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PUBLISHED : Monday, 21 May, 2007, 12:00am
UPDATED : Monday, 21 May, 2007, 12:00am

The column for anyone fed up with bureaucracy, frustrated by delays or furious about poor service. Tell us your complaint and we'll try to fix it ...

Ms Cheng is a frequent traveller with British Airways, but she was disappointed by a series of delays on her way to Germany last December.

'We bought tickets from London to Munich for December 19. The weather on that day was bad and foggy but we checked in our luggage and got through immigration.

'We were waiting at the departure lounge for about three hours with no indication of which gate to go to and no announcement on what happened to our flight. So we went to the help desk. Staff told us to wait and keep checking the screen.

'After about an hour, finally we were called to go to the boarding gate where we were told the flight had been cancelled and we needed to collect our bags at the arrivals hall.

'Amazingly, no one showed us how to get to the arrivals hall from the departure lounge. We had to find the collection point ourselves, where we waited for two hours for our luggage to come out.

'Then we went straight to the ticket counter to have our ticket rebooked and yet again waited there for more than an hour. The staff told us there were no seats available to Munich, but there were flights to Hamburg or Stuttgart the next day.

'I asked if there would be any compensation, such as dinner or accommodation. The staff answered us in a very unfriendly and unhelpful tone, saying that if every time they cancelled a flight due to bad weather they paid out compensation they would go bankrupt.

'She said we could take a train to Munich at our expense. We had to accept the offer as we had booked our holiday and it could not be postponed.

'As soon as we got out of immigration at Stuttgart, we headed straight to the BA counter to find out if there were any flights we could take.

'Surprisingly, we were told that we had been put on a waiting list for the connection to Munich. Unfortunately, no one in London told us about it and what we should do in Stuttgart. Finally, the staff arranged for us to take a flight to Munich. Although we needed to wait two hours, we were grateful.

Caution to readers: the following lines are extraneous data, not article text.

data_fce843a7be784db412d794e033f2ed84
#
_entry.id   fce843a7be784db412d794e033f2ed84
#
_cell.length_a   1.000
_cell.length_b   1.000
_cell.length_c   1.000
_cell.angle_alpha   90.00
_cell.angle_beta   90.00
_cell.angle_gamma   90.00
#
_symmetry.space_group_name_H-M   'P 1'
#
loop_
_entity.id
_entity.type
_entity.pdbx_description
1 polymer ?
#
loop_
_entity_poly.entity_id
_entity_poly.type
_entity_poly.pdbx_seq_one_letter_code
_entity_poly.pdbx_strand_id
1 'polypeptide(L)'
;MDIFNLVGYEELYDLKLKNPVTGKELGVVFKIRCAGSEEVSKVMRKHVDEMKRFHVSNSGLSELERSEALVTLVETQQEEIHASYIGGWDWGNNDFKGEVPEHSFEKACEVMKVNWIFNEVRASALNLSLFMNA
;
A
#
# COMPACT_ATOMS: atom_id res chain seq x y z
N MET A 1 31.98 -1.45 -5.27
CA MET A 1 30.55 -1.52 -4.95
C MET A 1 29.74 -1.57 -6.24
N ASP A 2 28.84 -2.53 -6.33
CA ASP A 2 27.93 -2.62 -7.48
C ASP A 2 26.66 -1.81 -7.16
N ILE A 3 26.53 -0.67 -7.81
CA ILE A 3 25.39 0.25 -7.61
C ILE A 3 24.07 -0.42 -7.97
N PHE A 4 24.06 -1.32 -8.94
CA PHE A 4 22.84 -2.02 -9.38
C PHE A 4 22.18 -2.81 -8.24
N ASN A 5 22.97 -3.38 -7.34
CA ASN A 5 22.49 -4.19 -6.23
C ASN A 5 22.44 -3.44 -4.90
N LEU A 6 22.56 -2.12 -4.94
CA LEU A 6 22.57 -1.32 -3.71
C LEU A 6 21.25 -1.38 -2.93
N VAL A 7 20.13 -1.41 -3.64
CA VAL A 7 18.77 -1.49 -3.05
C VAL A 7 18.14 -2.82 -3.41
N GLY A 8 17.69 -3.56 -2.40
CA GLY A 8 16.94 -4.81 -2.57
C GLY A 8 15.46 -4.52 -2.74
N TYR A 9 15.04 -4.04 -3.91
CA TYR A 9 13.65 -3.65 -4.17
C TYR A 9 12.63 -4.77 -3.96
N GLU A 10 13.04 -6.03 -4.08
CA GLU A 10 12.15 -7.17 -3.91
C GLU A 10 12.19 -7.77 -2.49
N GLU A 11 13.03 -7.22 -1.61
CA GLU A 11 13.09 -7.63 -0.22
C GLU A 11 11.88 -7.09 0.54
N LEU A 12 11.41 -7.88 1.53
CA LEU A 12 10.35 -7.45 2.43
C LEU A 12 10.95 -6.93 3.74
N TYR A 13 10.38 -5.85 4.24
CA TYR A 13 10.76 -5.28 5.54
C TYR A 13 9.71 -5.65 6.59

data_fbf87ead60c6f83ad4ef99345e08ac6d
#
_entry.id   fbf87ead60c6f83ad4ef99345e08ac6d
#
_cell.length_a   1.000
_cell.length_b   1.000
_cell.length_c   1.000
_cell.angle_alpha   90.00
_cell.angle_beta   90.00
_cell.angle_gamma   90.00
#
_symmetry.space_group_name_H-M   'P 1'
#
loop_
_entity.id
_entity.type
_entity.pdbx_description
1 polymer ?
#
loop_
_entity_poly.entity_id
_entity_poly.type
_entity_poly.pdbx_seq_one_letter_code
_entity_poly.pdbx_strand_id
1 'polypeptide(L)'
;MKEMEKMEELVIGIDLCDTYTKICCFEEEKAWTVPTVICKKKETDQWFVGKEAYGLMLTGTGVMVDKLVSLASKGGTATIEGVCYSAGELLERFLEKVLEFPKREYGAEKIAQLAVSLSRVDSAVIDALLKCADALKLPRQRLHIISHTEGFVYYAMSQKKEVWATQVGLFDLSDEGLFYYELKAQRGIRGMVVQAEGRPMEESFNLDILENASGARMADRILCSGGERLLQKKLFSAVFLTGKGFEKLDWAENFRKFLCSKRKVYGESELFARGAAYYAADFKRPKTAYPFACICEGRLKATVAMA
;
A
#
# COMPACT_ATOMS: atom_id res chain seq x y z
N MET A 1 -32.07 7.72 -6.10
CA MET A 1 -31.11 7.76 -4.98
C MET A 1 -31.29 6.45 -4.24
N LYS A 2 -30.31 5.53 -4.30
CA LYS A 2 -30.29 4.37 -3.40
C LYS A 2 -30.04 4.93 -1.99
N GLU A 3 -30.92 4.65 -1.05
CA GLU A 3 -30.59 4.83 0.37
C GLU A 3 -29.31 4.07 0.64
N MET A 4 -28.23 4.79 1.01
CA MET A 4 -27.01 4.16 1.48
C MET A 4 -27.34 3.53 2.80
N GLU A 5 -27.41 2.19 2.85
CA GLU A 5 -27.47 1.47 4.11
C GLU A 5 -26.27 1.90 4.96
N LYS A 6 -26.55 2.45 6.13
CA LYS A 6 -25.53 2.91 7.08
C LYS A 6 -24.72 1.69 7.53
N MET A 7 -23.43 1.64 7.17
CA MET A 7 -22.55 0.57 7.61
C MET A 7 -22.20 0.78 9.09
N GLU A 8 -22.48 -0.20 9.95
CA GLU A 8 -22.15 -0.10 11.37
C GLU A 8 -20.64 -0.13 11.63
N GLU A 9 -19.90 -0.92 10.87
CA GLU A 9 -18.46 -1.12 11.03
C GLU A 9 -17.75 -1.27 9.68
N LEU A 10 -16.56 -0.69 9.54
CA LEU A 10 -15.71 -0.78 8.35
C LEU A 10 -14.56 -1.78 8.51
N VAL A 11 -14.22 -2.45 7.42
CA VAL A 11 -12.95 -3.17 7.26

'I know that under BA policy we are entitled to a meal or accommodation. Unfortunately, their staff were not willing to offer any help and therefore, we found our hotel for that night and paid for our own refreshment.'

British Airways apologised to Ms Cheng for the inconvenience she experienced.

A spokesman for the airline explained that the heavy fog that day had lowered the visibility and prevented many flights from taking off and landing at Heathrow. The airline therefore cancelled a number of flights.

'But please be assured that throughout this situation, our greatest concern was for our customers and the effect that it was having on their travel plans,' he said.

The company has contacted Ms Cheng, offering her reimbursement for the hotel and meal expenses incurred during the delay.

Mr Yau said China Airlines refused to check in his luggage and threatened not to give him a meal as punishment for checking in late.

'On April 4, I took a CAL flight from Hong Kong to Bangkok. When I arrived at the check-in counter, there was a long queue, because of the Easter holiday.

'From my experience, I thought the flight would be delayed. So I went to buy a drink and got back at 11.25am. Yet I had misjudged the situation, as not everyone in the line was checking in for the 11.50 flight. Some of them were going for the 1.30pm flight.

'When I got to the counter, it was already 11.30am. The man who appeared to be a supervisor told me I had missed the flight and could only buy a ticket for the next day.

'I insisted on boarding the plane. He said I could get on the flight but without lunch and I also had to carry my luggage to the boarding gate. Since the gate was far away, I had a really hard time getting there.

'I was furious about the attitude of CAL towards a passenger checking in late. Not only did they threaten to cancel my lunch, they also offered no assistance to show me the way to the boarding gate.'

A spokesman for China Airlines said it was so late when Mr Yau checked in that there was no time left to help him handle the luggage.

'And we didn't threaten him but just wanted to remind him that there might be no lunch served, as the flight attendant possibly had inadequate time to prepare his lunch,' he said. 'But certainly we need to improve our service, especially the way we communicate with our customers.'


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